LA was scored on fluid-attenuated inversion recovery magnetic resonance (MR) images at the levels of the centrum semiovale and frontal horns in both cerebral hemispheres of 62 contiguous patients (men/women = 38/24, mean age = 63.2 ± 8.4 years, range 44-82) before and after unilateral carotid artery revascularization. The pre- and poststenting differences in LA scores, CoW flow pattern on MR angiography, and MR perfusion parameters were analyzed.
The total LA score decreased from 9.87 ± 0.65 to 8.33 ± 0.72 after stenting (p = 0.03). The CoW was complete in 21 subjects and incomplete in 41 subjects. The incomplete CoW group had a higher preoperative LA load and higher cerebral interhemispheric asymmetry index, both of which decreased significantly postoperatively.
CoW anomalies may contribute to LA in patients with carotid artery stenosis, and restoration of cerebral perfusion by carotid artery revascularization can reduce LA severity.
No preview · Article · Nov 2011 · Cerebrovascular Diseases
[Show abstract][Hide abstract] ABSTRACT: Various cerebral pathological changes have been reported to cause leukoaraiosis (LA). We hypothesized that circle of Willis (CoW) anomalies may contribute to LA in severe carotid artery stenosis victims through impaired cerebral autoregulation. We conducted a retrospective review on cerebral magnetic resonance (MR) patterns in patients with severe symptomatic carotid artery stenosis and compared white matter lesion (WML) load between subjects with and without complete CoW.
LA on fluid attenuation inversion recovery (FLAIR) MR images at the levels of the centrum semiovale and frontal horns in both cerebral hemispheres were scored in 106 patients with unilateral carotid artery stenosis (64 men and 42 women; mean age 68.7 ± 9.2 years, range 44-82). Subjects were divided into groups of complete and incomplete CoW according to cerebral MR angiography. Differences in the LA scores between the groups of complete and incomplete CoW were further analyzed.
Compared with those with incomplete configuration of the CoW, subjects with a complete CoW demonstrated a decreased WML load at the level of the centrum semiovale (2.78 ± 1.17 vs. 5.62 ± 2.12, p = 0.02) and frontal horns (2.21 ± 0.79 vs. 4.22 ± 1.83, p = 0.01).
Our results support the importance of a complete CoW since it may protect from WML in case of carotid stenosis.
No preview · Article · Aug 2011 · European Neurology
[Show abstract][Hide abstract] ABSTRACT: The purpose of the present study was to assess whether the direction of flow via the circle of Willis (CoW) changed after stenting for severe internal carotid artery (ICA) stenosis.
65 patients (38 men, mean age 63.2 +/- 8.4 years, range 44-82) with a symptomatic ICA occlusion were investigated. Magnetic resonance angiography was performed prior to and 1 week after carotid artery stenting (CAS). The pattern in the CoW was assessed.
One third of the subjects (35.38%) had a significantly altered flow pattern in the CoW after unilateral CAS, including blocked ipsilateral A1 segment collateral (n = 4), blocked contralateral A1 segment collateral (n = 5), blocked ipsilateral posterior communicating artery (PCoA) segment collateral (n = 4), blocked ipsilateral A1 segment and P1 segment collateral (n = 1), opening of ipsilateral A1 segment collateral (n = 5), opening of ipsilateral PCoA segment collateral (n = 3) and opening of ipsilateral P1 segment collateral (n = 1).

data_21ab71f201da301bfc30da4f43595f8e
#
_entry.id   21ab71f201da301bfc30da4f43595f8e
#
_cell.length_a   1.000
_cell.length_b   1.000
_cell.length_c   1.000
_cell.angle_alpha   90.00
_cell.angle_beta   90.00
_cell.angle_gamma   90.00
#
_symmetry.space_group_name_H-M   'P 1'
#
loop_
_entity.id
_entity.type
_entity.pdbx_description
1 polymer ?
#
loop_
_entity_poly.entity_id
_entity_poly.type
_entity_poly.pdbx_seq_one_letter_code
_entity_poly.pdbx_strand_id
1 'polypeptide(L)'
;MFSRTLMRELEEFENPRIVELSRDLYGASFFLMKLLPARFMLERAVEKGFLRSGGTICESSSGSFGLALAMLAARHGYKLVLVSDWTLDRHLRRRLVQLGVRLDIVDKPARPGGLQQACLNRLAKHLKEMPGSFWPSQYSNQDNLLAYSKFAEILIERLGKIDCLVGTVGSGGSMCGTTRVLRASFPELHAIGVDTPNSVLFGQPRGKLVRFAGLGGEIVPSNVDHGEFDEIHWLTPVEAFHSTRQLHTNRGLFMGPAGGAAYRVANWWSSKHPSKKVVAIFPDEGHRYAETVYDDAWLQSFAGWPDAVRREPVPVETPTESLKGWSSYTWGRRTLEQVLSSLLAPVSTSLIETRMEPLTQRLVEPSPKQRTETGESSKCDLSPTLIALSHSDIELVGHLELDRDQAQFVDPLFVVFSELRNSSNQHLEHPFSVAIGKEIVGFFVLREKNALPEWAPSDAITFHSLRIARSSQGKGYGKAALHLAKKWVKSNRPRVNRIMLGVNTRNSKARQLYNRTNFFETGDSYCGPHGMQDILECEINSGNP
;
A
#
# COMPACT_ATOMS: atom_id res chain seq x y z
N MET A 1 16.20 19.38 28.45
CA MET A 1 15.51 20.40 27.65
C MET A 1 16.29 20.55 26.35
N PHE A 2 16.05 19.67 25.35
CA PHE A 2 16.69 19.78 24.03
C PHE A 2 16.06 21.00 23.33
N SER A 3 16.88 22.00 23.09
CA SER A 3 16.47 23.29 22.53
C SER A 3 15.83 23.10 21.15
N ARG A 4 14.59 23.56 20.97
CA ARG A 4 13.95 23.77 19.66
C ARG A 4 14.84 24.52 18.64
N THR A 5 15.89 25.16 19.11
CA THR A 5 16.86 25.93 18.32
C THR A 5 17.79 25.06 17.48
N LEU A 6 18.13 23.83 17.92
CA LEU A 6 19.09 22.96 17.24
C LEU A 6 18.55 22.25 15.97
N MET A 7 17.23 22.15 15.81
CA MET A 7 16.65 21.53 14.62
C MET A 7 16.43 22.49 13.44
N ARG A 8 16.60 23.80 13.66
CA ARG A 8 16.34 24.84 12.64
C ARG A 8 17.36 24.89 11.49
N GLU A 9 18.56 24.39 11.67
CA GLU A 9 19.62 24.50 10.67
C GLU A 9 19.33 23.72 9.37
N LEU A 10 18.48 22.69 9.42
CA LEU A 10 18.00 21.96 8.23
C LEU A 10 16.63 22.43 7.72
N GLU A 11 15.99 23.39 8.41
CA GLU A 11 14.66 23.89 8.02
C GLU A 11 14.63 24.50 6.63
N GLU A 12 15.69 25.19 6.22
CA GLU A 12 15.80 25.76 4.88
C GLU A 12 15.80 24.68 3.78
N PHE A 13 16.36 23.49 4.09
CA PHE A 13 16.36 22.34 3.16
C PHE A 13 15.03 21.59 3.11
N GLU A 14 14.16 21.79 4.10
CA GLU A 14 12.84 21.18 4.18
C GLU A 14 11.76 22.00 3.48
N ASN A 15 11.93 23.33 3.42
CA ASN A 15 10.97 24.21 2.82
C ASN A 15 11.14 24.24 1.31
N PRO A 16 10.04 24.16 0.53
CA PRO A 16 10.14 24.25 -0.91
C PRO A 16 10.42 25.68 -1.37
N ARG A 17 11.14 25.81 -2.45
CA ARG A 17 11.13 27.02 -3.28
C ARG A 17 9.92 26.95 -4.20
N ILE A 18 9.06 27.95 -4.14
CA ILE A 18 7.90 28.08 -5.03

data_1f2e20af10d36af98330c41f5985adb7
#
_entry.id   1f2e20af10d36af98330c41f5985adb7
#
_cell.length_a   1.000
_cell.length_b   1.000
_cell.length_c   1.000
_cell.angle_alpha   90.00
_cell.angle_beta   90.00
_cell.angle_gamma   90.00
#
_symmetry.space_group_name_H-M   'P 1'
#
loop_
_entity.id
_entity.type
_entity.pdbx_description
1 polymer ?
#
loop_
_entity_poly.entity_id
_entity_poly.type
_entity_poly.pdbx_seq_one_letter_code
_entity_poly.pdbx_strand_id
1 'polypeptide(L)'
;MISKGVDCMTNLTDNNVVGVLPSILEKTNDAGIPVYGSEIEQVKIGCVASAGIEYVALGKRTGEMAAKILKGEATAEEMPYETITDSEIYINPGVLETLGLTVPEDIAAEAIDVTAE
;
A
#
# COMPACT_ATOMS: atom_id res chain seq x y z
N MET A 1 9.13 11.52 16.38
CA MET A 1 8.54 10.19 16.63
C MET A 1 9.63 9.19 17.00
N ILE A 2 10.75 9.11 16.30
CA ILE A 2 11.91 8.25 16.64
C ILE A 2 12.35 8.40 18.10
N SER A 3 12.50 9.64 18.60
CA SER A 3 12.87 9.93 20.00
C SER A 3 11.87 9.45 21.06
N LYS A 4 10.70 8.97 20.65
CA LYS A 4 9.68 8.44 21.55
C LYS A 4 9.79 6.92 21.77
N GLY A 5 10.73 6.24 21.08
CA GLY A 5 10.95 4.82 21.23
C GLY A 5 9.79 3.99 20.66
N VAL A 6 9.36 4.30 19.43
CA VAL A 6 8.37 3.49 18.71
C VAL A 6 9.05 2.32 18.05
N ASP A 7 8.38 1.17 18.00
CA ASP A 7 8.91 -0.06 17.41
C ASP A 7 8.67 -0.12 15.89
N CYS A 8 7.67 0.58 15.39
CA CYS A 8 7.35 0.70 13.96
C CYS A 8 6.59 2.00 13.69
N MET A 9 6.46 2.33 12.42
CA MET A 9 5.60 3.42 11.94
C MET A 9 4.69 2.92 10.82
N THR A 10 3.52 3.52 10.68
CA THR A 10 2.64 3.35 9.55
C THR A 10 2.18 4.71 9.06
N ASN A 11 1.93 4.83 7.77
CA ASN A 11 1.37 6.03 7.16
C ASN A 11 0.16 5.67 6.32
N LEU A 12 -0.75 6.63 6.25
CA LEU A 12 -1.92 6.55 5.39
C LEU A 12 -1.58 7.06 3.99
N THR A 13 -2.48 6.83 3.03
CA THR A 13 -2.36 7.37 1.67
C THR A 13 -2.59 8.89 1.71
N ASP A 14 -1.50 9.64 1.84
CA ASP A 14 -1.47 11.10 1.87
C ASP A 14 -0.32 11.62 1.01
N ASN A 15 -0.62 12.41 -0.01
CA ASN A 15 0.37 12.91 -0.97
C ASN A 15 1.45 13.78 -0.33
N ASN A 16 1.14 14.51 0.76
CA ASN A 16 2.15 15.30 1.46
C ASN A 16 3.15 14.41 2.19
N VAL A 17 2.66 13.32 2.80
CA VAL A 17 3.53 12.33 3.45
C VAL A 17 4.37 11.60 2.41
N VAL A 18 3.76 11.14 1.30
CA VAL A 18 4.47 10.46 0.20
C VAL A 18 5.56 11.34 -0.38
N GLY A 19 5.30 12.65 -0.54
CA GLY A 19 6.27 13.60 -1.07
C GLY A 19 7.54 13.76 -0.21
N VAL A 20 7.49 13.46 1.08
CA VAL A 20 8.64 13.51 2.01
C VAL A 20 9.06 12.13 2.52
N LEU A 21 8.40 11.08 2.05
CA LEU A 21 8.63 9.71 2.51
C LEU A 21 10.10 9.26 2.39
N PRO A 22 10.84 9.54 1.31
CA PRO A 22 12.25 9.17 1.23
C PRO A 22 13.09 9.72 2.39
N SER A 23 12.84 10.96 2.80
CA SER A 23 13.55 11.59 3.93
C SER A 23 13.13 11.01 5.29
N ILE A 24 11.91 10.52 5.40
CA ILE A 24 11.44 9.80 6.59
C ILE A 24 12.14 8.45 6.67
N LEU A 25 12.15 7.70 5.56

CoW segmental hypoplasia is not a static feature. Willisian collateralization with recruitment of the CoW segment (A1, P1 and PCoA) may be blocked after CAS. CAS also leads to the opening of new willisian collateralization, either for relief of reperfusion pressure or for other hypoperfused areas.
Full-text · Article · May 2009 · Cerebrovascular Diseases
[Show abstract][Hide abstract] ABSTRACT: The frequency, associated risk factors and associated vascular disorders in renal artery disease have not been studied in young ischemic stroke patients.
From February 1999 to June 2006, we retrospectively reviewed a total of 152 younger ischemic stroke patients (< or = 50 y/o). Another 30 older ischemic stroke patients (age > 50 y/o) were randomly selected and studied as controls. All 182 patients received cerebral angiography and concomitant abdominal aortography. The extent of vascular stenosis was calculated for the renal, cerebral and coronary arteries. Vascular risk factors were also studied.
Of the 152 younger patients, seven (4.6%) patients had renal artery disease including two (1.3%) with significant stenosis. There was no association between renal artery disease and vascular risk factors (p > 0.05). Patients with intracranial carotid and coronary artery disease had a significantly higher frequency of renal artery disease (p < 0.05).
Our results suggest that the frequency of renal artery disease is low in younger ischemic stroke patients. Intracranial carotid and coronary artery disease is associated with renal artery disease.
Preview · Article · Mar 2008 · Acta neurologica Taiwanica